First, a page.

Cybercrime: Council of Europe strengthens its legal arsenal
November 2021 by Conseil de l’Europe sur la protection des données
As the Convention on Cybercrime (“Budapest Convention”) turns 20, the Committee of Ministers of the Council of Europe adopted today a Second Additional Protocol to the Convention on enhanced co-operation and the disclosure of electronic evidence.
“This text is a significant step forward in technological capacity and co-operation between governments and with service providers. It will extend the rule of law further into cyberspace, protect internet users, and help provide justice for those who become victims of crime,” said Council of Europe Secretary General Marija Pejčinović Burić.
Considering the proliferation of cybercrime and the increasing complexity of obtaining electronic evidence that may be stored in foreign, multiple, shifting or unknown jurisdictions, the powers of law enforcement are limited by territorial boundaries. As a result, only a very small share of cybercrime that is reported to criminal justice authorities is leading to court decisions.
As a response, the Protocol provides a legal basis for disclosure of domain name registration information and for direct co-operation with service providers for subscriber information, effective means to obtain subscriber information and traffic data, immediate co-operation in emergencies, mutual assistance tools, as well as personal data protection safeguards.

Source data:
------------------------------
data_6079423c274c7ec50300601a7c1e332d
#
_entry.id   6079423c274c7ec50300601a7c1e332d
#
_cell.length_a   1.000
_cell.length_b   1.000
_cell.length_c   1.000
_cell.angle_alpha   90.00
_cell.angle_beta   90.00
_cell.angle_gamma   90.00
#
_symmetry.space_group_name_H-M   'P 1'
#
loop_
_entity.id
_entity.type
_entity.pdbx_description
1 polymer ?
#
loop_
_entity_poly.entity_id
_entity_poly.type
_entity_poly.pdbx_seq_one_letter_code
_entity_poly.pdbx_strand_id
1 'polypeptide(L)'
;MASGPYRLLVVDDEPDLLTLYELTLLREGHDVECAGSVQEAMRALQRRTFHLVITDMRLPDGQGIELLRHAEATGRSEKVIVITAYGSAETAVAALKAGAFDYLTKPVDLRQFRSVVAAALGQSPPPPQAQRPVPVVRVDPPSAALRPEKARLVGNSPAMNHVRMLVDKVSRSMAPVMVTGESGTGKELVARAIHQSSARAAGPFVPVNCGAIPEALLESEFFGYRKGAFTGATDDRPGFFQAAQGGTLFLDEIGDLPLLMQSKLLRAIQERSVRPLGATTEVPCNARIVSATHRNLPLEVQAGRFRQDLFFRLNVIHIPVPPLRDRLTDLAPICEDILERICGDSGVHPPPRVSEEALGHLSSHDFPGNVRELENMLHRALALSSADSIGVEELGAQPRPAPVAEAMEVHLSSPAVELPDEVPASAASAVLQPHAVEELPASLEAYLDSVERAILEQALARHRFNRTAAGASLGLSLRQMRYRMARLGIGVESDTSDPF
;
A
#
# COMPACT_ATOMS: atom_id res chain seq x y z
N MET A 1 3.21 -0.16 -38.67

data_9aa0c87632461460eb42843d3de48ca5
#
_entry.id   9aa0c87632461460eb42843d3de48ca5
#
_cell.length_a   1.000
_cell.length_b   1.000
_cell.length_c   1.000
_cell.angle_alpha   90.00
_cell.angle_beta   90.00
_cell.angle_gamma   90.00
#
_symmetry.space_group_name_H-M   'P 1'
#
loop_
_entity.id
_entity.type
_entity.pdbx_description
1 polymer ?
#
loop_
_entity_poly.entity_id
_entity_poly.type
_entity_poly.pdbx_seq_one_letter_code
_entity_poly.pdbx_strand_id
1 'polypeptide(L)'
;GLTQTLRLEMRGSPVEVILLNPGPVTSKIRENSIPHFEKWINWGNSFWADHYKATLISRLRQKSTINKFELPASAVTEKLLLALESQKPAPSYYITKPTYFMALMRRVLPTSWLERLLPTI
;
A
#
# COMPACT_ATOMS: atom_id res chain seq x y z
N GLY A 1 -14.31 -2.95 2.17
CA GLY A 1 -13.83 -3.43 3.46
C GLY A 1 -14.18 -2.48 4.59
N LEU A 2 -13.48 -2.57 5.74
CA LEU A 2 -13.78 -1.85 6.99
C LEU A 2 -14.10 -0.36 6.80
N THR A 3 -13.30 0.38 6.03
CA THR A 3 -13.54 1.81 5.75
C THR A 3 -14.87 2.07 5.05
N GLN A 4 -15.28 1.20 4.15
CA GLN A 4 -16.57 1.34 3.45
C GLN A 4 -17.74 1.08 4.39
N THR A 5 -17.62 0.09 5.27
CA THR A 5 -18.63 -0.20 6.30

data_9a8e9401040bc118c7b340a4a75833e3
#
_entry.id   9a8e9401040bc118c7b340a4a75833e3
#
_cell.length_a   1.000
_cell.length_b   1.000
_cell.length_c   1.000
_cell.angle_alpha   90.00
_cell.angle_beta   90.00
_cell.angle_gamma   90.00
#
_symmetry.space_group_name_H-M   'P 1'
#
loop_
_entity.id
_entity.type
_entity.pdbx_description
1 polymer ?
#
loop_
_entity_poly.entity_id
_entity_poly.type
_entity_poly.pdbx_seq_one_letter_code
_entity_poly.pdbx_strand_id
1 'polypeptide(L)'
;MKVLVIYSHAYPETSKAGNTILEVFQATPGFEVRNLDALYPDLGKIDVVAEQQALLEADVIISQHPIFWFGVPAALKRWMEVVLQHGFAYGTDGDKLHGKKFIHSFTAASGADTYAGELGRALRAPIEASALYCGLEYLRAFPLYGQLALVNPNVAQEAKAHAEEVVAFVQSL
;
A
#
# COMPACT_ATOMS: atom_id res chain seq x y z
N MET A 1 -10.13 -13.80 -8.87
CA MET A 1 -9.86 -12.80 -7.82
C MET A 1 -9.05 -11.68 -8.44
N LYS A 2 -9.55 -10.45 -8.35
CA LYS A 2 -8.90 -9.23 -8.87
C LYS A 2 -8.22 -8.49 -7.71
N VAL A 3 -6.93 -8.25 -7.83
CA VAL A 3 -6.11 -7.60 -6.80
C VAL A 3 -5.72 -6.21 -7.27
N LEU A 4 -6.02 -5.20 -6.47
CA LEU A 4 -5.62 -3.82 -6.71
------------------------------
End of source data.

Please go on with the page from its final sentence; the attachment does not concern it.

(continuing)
The text should be opened for signature in May 2022.
More about the Budapest Convention
On 23 November 2001, the Council of Europe opened for signature the Convention on Cybercrime, which is still the most relevant international treaty protecting individuals and their rights against internet crime.
In 2003, an Additional Protocol concerning the criminalisation of acts of a racist and xenophobic nature committed through computer systems was added to the Convention.
In 2014, the Cybercrime Programme Office (C-PROC) was launched in Bucharest (Romania) in order to ensure the implementation of capacity-building projects on cybercrime and electronic evidence in all regions of the world. C-PROC supported more than 1000 activities involving over 120 countries. To date, 66 countries have ratified the Convention on Cybercrime, two have signed it and ten have been invited to accede (Benin, Brazil, Burkina Faso, Guatemala, Mexico, Niger, Nigeria, New Zealand, Trinidad and Tobago, and Tunisia). More than 140 countries are working with the Council of Europe to reinforce their legislation and capacity to address cybercrime